Instead of planning an exotic vacation while the world can’t travel, why not enjoy an evening in Morocco at your dinner table. Set the table with bright colors, prepare a meal that will fill your kitchen with spicy aromas and indulge in the mouth watering flavors of North Africa.
Moroccan cuisine, one of the best in the world, is colorful and full of rich, tasty flavors. The use of spices such as saffron, cinnamon, ginger, paprika, cumin, turmeric, coriander and clove brings lots of flavor to dishes without being hot. Couscous is known the world over but tagine dinners are equally popular. Meat, vegetables and fruits are cooked in a tagine which makes a beautiful serving vessel but it not necessary if you want to prepare this popular meal in your own home.
As part of your Moroccan dinner, you could serve a selection of marinated olives and salads. A salad of tomatoes, cucumbers, oil cured black olives and feta, an olive and orange salad, a spicy shredded carrot salad in a lemony dressing or a roasted beet salad dressed with cumin and mint would all be a great way to start.
For a main course, I would suggest a Moroccan Tagine of Lamb With Prunes. Lamb is braised with a blend of spices, orange peel and dried prunes that creates an aromatic stew packed with sweet and savory flavors. Traditionally, it would be slowly braised in a bed of coals in a heavy ceramic or terra cotta round dish that has a funnel shaped lid with an opening at the top called a tagine but my recipe is gently simmered in a Dutch oven on the stovetop until the lamb is so tender and juicy that it falls apart with a touch of a fork. While the ingredient list may look long, you will probably have most all the spices already in your pantry except perhaps Ras El Hanout which I have supplied a link to make yourself if you can’t find it at your local market.
Lamb Stew With Prunes, A Traditional Moroccan Tagine
Serves 6, adjust the recipe accordingly
- 2 lb. boneless lamb leg or shoulder, trimmed and cubed into 1 1/2 inch pieces
- 1 – 2 Tbsp. olive oil
- 3 – 4 cloves of garlic, minced
- zest from 1 orange (avoid any white pith) cut into thin strips and then into bite size pieces
- about 5 sprigs of fresh cilantro (coriander)
- 3 tsp. Ras El Hanout * click on link for recipe
- 1 large onion, chopped
- 4 c. broth (I used beef)
- a pinch of saffron
- 1 bay leaf
- 1 tsp. ground ginger
- 1 tsp. cumin
- 1 tsp. cinnamon
- 1 tsp. coriander
- 1 tsp. smoked paprika
- 1/2 tsp. white pepper
- 1/4 tsp. cayenne pepper or to taste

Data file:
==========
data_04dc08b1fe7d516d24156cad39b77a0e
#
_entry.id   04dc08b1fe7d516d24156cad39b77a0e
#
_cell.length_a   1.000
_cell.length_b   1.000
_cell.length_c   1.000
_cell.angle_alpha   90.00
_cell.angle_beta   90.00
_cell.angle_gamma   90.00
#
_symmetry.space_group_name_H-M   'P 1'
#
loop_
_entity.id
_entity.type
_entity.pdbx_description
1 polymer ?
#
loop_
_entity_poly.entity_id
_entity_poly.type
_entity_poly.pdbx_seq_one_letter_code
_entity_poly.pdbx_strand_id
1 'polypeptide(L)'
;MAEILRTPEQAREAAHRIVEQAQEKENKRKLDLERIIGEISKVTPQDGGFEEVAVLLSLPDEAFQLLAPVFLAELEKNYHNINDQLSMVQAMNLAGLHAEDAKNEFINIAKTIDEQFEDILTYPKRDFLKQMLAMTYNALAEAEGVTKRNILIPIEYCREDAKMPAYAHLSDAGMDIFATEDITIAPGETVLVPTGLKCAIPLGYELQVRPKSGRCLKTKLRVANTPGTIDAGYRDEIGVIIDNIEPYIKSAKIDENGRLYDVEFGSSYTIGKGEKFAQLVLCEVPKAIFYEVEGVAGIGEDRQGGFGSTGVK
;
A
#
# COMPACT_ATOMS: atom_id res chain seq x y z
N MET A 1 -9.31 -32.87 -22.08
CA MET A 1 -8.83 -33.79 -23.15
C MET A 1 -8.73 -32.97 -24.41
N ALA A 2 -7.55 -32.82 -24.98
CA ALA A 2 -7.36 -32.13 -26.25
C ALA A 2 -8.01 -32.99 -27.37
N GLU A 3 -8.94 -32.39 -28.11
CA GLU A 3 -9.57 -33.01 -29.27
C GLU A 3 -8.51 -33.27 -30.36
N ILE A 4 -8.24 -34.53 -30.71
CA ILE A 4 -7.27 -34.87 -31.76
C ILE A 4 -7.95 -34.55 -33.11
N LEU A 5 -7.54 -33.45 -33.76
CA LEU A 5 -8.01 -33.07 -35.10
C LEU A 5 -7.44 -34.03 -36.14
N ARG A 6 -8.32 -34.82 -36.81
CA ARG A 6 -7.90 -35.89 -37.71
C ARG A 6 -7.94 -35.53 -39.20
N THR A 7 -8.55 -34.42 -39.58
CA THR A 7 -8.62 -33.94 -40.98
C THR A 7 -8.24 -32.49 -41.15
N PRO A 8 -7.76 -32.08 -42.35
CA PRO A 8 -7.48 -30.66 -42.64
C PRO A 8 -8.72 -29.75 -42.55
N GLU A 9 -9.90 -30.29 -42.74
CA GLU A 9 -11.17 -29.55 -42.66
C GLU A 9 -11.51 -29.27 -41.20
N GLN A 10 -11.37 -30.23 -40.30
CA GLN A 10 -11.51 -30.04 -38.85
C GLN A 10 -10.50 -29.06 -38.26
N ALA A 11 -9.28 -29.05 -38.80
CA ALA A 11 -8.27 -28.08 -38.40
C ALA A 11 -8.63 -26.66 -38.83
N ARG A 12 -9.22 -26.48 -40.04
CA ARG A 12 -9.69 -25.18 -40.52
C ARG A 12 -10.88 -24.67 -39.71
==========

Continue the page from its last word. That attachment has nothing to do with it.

- salt to taste
- 12 soft dried pitted prunes, cut into halves
Mix the olive oil, garlic, orange peel, cilantro and the ras el hanout together in a bowl. Add the lamb, toss to coat and marinate at least 2 hours. Reserve the garlic, orange peel and cilantro. Brown the lamb in a Dutch oven, in a couple of batches over medium high heat then remove and set aside. Add the onion and cook until translucent. Add the retained garlic, orange peel and cilantro and cook for a minute. Add broth, scrapping up any brown bits, then add all the spices and stir well. Bring to a boil then immediately reduce heat to low, cover and gently simmer until fork tender, about 2 – 3 hours. Check from time to time, adding a little more broth or water, if needed. Remove the lamb to a bowl, cover and keep warm. Add the prunes and cook until they are very soft and the sauce has thicken. Remove the bay leaf and cilantro stems, return the lamb to the pot and heat through.
Moroccan food is often served with harissa. It is a spicy North African sauce popular in Tunisia, Algeria, Libya and Morocco. It is usually served as a table condiment, much like other hot sauces served around the world.
- 1 16 oz. jar roasted bell peppers, drained
- 2 dried red chiles, soaked in hot water for 20 min., drained, stemmed, and seeded
- 2 cloves garlic, chopped
- 2 tsp. ground cumin
- 1/2 tsp. ground coriander
- salt and pepper to taste
- 1/2 c. olive oil
Put the roasted peppers, chiles, garlic, cumin, coriander, salt and pepper in a food processor and puree. When the mixture is smooth, drizzle in the olive oil while the processor is running, until well combined.
Tagines are traditionally served with couscous or pieces of warm flatbread used to scoop up the meat and juices. I served mine with a vegetable couscous. You can also serve toasted sliced almonds and dried fruits such apricots or raisins with the couscous and tagine.
Until travel can resume to far off exotic destinations, we can enjoy the wonderful foods from those countries in our own homes. I believe you will enjoy a Moroccan inspired dish such as my lamb tagine. The meat is so tender that it falls apart with a touch of a fork and is loaded with the flavors of North African cooking including sweet fruit and spices. For those of you that like your food hot and spicy, do make the harissa to serve as a condiment.